You have probably seen him around campus, standing tall with a distinguished beard. Or putting a parking ticket on your car.
And you might have thought: he looks like Abraham Lincoln!
You weren’t the only one.
Vernon Risty, 79, or “Vern” as many know him has patrolled the parking lots at Harper College for the past 13 years. When he’s not at Harper, Risty can be found working as an Abraham Lincoln presenter.
Despite the chilly weather, Risty said he enjoys both jobs.
“It’s good, and I’m outside a lot, usually we’ll have the Segways out,” Risty said.
This quiet, smiling parking controller grew up on a farm in South Dakota.
“My wife calls it godforsaken country,” Risty joked. “I call it God’s country. It’s too cold for her. She’s from South America.”
Risty met his wife during his time helping people in South America.
“We worked with farmers down there, 4H clubs and farmers,” Risty explained. “I organized a chicken cooperative and we did a marketing plan for them so that the members could sell their eggs and their meat products and so forth in area stores.”
Influenced by his time in South America with the Peace Corps, Risty completed his bachelors in Business Administration with a minor in Spanish from Elmhurst College. He then went on to work for Bell Telephone, and retired from Motorola after close to 11 years with the company.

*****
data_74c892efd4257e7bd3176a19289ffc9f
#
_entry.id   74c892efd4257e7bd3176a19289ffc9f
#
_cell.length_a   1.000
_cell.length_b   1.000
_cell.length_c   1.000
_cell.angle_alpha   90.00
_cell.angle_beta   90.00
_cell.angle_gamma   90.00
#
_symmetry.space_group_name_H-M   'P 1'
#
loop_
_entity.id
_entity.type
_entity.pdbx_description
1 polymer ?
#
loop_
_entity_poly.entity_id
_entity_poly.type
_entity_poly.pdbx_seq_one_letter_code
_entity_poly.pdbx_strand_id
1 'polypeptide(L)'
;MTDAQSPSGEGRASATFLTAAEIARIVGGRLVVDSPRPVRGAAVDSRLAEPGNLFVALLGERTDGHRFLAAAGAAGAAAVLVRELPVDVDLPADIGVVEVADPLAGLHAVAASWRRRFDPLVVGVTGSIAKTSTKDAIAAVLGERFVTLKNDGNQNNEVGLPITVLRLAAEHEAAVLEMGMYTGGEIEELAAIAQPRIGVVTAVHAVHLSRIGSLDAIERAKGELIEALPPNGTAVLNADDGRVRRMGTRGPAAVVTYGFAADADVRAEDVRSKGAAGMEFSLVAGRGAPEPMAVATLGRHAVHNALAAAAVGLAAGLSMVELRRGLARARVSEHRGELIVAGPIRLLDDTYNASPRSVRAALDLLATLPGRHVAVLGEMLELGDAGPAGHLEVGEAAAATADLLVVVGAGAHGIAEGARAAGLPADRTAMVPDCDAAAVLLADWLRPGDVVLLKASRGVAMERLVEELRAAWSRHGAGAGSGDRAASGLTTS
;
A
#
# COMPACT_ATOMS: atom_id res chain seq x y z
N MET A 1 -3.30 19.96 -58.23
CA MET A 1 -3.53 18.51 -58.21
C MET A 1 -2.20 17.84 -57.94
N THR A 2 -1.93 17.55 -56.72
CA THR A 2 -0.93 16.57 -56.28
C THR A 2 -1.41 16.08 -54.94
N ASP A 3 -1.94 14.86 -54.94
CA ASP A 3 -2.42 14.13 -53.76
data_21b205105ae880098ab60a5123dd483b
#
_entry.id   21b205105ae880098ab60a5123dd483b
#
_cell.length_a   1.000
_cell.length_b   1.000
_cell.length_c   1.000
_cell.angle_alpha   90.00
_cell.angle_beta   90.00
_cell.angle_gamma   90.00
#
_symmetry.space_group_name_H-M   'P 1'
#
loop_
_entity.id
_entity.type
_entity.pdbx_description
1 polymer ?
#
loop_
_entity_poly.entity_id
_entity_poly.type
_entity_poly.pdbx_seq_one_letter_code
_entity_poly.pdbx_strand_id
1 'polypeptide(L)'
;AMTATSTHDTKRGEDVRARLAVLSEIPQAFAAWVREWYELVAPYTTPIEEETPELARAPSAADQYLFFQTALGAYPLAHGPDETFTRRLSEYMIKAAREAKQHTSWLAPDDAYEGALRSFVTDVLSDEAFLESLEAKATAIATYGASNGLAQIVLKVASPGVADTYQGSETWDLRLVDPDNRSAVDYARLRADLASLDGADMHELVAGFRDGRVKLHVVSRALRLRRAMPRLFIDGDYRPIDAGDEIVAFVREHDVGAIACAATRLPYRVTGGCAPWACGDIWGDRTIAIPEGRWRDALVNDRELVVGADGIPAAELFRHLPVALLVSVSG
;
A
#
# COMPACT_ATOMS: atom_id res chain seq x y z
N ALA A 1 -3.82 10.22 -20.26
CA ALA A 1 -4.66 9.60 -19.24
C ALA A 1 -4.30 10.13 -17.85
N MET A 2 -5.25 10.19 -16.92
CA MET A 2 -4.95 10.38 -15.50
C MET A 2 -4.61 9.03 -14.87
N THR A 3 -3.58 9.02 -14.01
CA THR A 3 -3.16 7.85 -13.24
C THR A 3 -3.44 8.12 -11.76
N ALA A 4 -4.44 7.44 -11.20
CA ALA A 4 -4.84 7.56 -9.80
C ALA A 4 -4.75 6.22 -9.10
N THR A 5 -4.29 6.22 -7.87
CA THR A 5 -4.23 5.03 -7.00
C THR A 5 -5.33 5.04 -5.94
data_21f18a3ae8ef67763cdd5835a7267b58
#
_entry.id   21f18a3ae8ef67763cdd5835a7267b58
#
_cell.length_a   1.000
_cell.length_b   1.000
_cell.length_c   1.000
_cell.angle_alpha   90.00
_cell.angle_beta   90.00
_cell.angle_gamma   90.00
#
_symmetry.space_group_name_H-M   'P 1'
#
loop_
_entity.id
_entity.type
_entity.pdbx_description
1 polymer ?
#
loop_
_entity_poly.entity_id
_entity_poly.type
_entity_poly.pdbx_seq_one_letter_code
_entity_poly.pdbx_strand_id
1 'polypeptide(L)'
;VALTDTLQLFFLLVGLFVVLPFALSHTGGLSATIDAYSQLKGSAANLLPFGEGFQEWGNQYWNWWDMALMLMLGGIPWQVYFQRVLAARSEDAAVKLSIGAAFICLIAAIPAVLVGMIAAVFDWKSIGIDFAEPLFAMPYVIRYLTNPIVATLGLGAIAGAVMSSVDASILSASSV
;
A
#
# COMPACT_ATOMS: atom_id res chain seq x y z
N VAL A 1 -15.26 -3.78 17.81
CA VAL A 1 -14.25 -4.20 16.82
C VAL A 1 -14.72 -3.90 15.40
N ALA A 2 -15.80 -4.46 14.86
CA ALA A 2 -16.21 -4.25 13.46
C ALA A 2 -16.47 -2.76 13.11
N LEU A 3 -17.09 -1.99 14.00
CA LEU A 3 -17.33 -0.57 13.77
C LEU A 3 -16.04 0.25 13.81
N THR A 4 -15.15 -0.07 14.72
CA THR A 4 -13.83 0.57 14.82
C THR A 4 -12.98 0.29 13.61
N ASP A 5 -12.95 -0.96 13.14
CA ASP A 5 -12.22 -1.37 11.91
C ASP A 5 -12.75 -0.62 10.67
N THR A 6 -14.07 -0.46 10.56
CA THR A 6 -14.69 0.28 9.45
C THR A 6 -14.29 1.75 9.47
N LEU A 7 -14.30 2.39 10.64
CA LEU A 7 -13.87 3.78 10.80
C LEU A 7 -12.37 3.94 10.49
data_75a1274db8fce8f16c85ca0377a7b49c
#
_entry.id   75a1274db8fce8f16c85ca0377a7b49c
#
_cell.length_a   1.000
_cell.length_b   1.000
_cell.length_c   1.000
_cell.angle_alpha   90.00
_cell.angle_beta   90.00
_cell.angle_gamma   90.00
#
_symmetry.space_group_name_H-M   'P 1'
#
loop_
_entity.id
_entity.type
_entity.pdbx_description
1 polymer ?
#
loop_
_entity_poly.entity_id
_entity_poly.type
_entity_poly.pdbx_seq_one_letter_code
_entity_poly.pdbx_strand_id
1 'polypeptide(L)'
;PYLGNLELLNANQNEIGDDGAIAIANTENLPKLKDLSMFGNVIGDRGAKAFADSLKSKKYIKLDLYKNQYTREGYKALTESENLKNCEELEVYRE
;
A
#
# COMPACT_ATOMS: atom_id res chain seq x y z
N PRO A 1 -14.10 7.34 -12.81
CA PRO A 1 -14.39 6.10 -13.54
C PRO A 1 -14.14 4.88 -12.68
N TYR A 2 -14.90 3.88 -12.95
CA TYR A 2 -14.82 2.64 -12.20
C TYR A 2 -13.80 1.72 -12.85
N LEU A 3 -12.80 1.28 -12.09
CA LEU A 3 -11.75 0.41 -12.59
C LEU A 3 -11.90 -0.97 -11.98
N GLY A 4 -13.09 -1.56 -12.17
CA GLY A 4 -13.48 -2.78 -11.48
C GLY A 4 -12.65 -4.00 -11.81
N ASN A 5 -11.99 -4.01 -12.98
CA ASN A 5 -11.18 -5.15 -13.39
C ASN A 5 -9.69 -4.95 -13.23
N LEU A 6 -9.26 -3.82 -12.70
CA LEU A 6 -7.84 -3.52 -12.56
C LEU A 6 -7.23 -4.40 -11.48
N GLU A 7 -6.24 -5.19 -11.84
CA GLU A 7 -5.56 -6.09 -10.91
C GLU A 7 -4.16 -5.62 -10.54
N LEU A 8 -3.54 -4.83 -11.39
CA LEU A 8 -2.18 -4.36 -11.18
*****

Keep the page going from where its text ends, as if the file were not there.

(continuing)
Then one day, his wife asked him to grow a beard. And Risty did, almost 40 years ago.
Soon after that, a Lincoln presenter stopped to convince Risty to start doing programs for the kids in schools, because his resemblance to Lincoln was so strong.
For Risty, that top hat fit just right. While Risty’s introduction into Lincoln presenting was spontaneous, his appreciation of history and Lincoln’s legacy has caused him to amass a personal library of around 70 books relating to Lincoln’s life and history. Risty has presented all around the country and at many local schools, libraries and churches.
To keep himself refreshed on the best ways to portray Lincoln, he visits the annual Lincoln Presenters Association conference where Lincoln presenters from around the country gather and participate in Lincoln related events while learning new and improved ways to present Lincoln’s story.
Risty began going to Lincoln Presenters Association conferences 25 years ago.
Risty’s dedication to the presentation of Lincoln has earned him honors throughout the state, such as cutting the ribbon at an opening for Lincoln display’s in South Holland.
Moving towards retirement, Risty has presented less.
“I still do a few parades and three or four Civil War reenactments, but I used to do 40-50 events a year,” Risty stated, sipping his coffee. “Not enough people are educated in history, and as the saying goes, those who forget history are doomed to repeat it.”